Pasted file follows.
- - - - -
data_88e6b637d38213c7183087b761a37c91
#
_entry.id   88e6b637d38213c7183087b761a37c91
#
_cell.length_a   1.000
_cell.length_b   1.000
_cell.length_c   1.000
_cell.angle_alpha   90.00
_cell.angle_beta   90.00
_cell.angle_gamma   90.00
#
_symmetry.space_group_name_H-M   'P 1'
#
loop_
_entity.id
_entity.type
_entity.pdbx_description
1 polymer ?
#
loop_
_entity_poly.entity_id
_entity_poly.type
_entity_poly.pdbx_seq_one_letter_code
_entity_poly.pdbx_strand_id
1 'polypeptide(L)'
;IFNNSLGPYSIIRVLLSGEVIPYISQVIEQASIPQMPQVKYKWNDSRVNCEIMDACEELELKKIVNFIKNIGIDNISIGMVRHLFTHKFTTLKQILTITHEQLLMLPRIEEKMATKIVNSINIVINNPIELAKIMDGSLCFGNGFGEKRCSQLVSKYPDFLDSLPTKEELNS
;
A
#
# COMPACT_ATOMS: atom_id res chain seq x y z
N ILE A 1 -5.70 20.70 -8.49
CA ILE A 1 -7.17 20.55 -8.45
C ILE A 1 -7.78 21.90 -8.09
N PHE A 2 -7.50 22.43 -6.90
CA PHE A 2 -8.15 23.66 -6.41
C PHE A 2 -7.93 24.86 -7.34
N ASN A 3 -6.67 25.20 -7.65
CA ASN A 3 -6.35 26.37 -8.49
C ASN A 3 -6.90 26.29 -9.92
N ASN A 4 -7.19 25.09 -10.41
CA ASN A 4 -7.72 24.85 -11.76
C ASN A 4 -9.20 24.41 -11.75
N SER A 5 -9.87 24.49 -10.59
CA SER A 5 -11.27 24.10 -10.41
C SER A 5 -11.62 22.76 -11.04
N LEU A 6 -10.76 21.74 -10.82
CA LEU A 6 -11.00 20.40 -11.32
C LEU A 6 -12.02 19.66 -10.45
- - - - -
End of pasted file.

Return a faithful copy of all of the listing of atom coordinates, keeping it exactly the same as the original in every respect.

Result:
data_88e6b637d38213c7183087b761a37c91
#
_entry.id   88e6b637d38213c7183087b761a37c91
#
_cell.length_a   1.000
_cell.length_b   1.000
_cell.length_c   1.000
_cell.angle_alpha   90.00
_cell.angle_beta   90.00
_cell.angle_gamma   90.00
#
_symmetry.space_group_name_H-M   'P 1'
#
loop_
_entity.id
_entity.type
_entity.pdbx_description
1 polymer ?
#
loop_
_entity_poly.entity_id
_entity_poly.type
_entity_poly.pdbx_seq_one_letter_code
_entity_poly.pdbx_strand_id
1 'polypeptide(L)'
;IFNNSLGPYSIIRVLLSGEVIPYISQVIEQASIPQMPQVKYKWNDSRVNCEIMDACEELELKKIVNFIKNIGIDNISIGMVRHLFTHKFTTLKQILTITHEQLLMLPRIEEKMATKIVNSINIVINNPIELAKIMDGSLCFGNGFGEKRCSQLVSKYPDFLDSLPTKEELNS
;
A
#
# COMPACT_ATOMS: atom_id res chain seq x y z
N ILE A 1 -5.70 20.70 -8.49
CA ILE A 1 -7.17 20.55 -8.45
C ILE A 1 -7.78 21.90 -8.09
N PHE A 2 -7.50 22.43 -6.90
CA PHE A 2 -8.15 23.66 -6.41
C PHE A 2 -7.93 24.86 -7.34
N ASN A 3 -6.67 25.20 -7.65
CA ASN A 3 -6.35 26.37 -8.49
C ASN A 3 -6.90 26.29 -9.92
N ASN A 4 -7.19 25.09 -10.41
CA ASN A 4 -7.72 24.85 -11.76
C ASN A 4 -9.20 24.41 -11.75
N SER A 5 -9.87 24.49 -10.59
CA SER A 5 -11.27 24.10 -10.41
C SER A 5 -11.62 22.76 -11.04
N LEU A 6 -10.76 21.74 -10.82
CA LEU A 6 -11.00 20.40 -11.32
C LEU A 6 -12.02 19.66 -10.45